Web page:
Being a mother is not easy, this is known from the moment you hold a child in your arms for the first time, even during pregnancy we already have an idea of ​​everything that is to come! The constant worries, the fear that everything is fine… But if the child is also born with some kind of problem, everything becomes an obstacle, and nothing else is needed! Therefore, we are going to talk to you about some things that a mother of a child with ASD does not want to hear.

ASD, family and society

A child with ASD (Autism Spectrum Disorders) requires specialized attention both at school and at home. A mother or father with children who have this condition knows it well. They know that life is not always as easy as they had imagined, but what they will not tolerate are certain comments from people who, in reality, have no idea what their daily life is like.

Although it is true that there is still a long way to go in society and in inclusion, some parents who do not live with ASD at home can be surprised in different situations. Like when there is a crisis, when children enter an emotional loop, with maladaptive behaviors, etc. For them it is not something normal and they do not understand what it is and why it happens. That is why information and inclusion are so important even today in our society.

Due to this lack of information, it is normal that other people who do not live with ASD in their lives do not know what to do, how to act or even what to say. This is perfectly understood and the truth is that they are not to blame. It is society itself that must “get the batteries” and be aware of the disorders and different capacities that exist.

If you know a father or mother of a child with ASD or any other disorder or disability, that is not a taboo subject for you. Ask openly and respectfully so that the mother or father can explain or share their points of view and contrast them. Surely you can learn great things… through their experience.

Don’t say these things to a mother or father of a child with ASD

If you know what it is like to live with a disorder or a disability, you will also know that society is full of myths that are believed to be true or stereotypes that in many cases can even cause emotional wounds in parents and children that are difficult to heal. The lack of information and often lack of empathy can lead people to make inaccurate comments.

Words that don’t help, that hurt, that feel bad. When this happens, it becomes even clearer that society must become more cultured in terms of this type of problem. So, if you know a mother or father with an ASD child, avoid saying any of these phrases:

  1. My son at the age of yours spoke perfectly and was able to carry on a conversation.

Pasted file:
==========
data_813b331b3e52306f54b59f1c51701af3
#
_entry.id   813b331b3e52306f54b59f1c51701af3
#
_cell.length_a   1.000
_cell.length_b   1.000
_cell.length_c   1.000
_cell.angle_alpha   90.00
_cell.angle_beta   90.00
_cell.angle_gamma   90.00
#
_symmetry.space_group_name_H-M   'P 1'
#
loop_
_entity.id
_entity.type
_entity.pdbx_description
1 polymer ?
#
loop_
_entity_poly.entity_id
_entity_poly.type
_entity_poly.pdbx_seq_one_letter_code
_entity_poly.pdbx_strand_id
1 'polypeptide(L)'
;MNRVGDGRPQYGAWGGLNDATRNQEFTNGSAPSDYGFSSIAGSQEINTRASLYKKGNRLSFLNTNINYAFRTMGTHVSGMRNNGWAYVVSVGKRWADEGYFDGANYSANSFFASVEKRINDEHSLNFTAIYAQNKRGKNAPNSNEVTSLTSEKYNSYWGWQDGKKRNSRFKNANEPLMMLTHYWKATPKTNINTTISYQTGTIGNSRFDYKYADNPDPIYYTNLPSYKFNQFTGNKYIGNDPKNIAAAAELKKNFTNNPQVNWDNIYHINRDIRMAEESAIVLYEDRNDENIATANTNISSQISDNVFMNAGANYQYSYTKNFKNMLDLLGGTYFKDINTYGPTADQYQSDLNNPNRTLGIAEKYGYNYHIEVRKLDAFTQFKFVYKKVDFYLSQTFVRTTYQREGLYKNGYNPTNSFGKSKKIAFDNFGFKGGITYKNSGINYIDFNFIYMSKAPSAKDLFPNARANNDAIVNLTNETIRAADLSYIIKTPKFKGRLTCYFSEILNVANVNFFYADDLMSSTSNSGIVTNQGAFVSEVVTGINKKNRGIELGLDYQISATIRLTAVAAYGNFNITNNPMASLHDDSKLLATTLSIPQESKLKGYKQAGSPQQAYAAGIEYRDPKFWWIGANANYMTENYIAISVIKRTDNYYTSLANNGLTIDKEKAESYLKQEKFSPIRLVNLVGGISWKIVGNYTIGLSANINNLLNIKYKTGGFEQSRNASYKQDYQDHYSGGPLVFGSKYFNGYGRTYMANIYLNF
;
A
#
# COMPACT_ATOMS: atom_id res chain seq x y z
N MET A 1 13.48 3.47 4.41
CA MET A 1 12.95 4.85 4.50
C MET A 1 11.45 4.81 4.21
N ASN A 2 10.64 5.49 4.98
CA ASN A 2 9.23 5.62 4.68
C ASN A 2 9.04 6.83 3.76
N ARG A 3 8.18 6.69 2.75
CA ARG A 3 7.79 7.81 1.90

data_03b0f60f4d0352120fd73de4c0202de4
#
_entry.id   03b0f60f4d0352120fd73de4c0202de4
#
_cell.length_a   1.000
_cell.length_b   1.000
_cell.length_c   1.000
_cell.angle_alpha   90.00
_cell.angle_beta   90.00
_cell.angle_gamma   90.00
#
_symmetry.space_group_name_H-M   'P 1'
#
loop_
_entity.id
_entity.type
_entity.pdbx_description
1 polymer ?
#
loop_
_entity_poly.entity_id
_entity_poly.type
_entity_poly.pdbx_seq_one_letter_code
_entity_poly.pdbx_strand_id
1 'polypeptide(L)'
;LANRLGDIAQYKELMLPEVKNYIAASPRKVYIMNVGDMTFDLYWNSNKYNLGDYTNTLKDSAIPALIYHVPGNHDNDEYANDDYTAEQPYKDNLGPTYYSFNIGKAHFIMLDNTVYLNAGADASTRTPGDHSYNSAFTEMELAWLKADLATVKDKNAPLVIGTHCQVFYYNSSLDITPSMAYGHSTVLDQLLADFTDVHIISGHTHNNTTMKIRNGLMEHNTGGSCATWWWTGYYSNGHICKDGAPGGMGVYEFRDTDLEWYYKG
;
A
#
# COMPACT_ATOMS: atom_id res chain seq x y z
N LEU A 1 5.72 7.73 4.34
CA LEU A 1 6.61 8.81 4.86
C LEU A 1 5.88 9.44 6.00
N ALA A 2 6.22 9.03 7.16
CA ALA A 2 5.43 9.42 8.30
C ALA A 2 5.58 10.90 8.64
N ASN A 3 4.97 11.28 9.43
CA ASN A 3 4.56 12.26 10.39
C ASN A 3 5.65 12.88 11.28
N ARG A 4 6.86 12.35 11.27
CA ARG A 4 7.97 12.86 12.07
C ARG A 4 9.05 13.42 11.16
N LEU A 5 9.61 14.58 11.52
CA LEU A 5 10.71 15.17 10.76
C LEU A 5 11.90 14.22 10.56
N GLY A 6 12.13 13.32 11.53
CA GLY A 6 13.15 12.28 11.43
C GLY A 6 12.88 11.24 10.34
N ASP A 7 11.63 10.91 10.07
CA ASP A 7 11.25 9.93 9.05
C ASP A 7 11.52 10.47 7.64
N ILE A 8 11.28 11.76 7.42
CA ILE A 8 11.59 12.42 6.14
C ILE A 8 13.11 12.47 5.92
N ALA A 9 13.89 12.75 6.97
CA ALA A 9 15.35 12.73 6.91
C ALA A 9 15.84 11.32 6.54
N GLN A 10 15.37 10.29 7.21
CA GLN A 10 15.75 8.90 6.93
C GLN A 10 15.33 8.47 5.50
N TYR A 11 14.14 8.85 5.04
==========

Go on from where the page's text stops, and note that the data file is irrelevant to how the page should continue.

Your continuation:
2. I don’t understand how you can live this way, with so many routines.
  3. Let him have that tantrum, he just wants to get your attention.
  4. If he behaves like this it is because you are spoiling him.
  5. Perhaps you should do more to offer him the help he needs, it seems that you are not doing enough.
  6. Don’t complain that he has ASD, at least you have a child, other couples can’t have children.
  7. You are strong, so fight every day because you deserve a mother who can handle everything.
  8. Do not worry because it is still small, you will see that over time it becomes normal.
  9. Within the bad, it is not the worst, so do not complain.
  10. If you were more strict in education, I would surely have a better behavior.
  11. Look at the good part, surely when he grows up he will be a genius like Albert Einstein.
  12. You should look for alternative therapies so that it progresses better, it seems that it has stalled.
  13. Don’t worry if she doesn’t speak, my aunt didn’t speak until she was 5 years old and she is fine now.
  14. Come on, you don’t notice anything that you have ASD, are you sure they have made a good diagnosis?
  15. Wow, I’m very sorry that your son has ASD, I’m sure it’s difficult to assimilate, I don’t know if I could.
  16. I really feel sorry for your son, I’m sorry.
  17. You give me a little pity, always so overwhelmed and without time for you.
  18. I don’t invite him to the birthday not because he doesn’t want to, but understand, it can make others uncomfortable.
  19. Will it ever be cured?
  20. If you have ASD it’s because of the vaccines, they say it causes this disorder.
  21. Did something happen to you during pregnancy or did you do something wrong so that your child was born like this?
  22. There are children who are born normal and because of a blow to the head they become like that.
  23. Maybe they will find the cure one day, be patient.
  24. Adopt a pet that will surely do well for you because you will get along better with animals.
  25. If you start working on emotions from a young age, surely when he is older he will be autistic but with empathy.

As you can see, they are each and every one of the totally unfortunate phrases, and it is better that you do not say them if you want to continue maintaining a good relationship with that mother or that father. Respect, empathize and measure your words to avoid hurting their feelings. And if you have ever said any of these phrases, then I encourage you to learn more about ASD .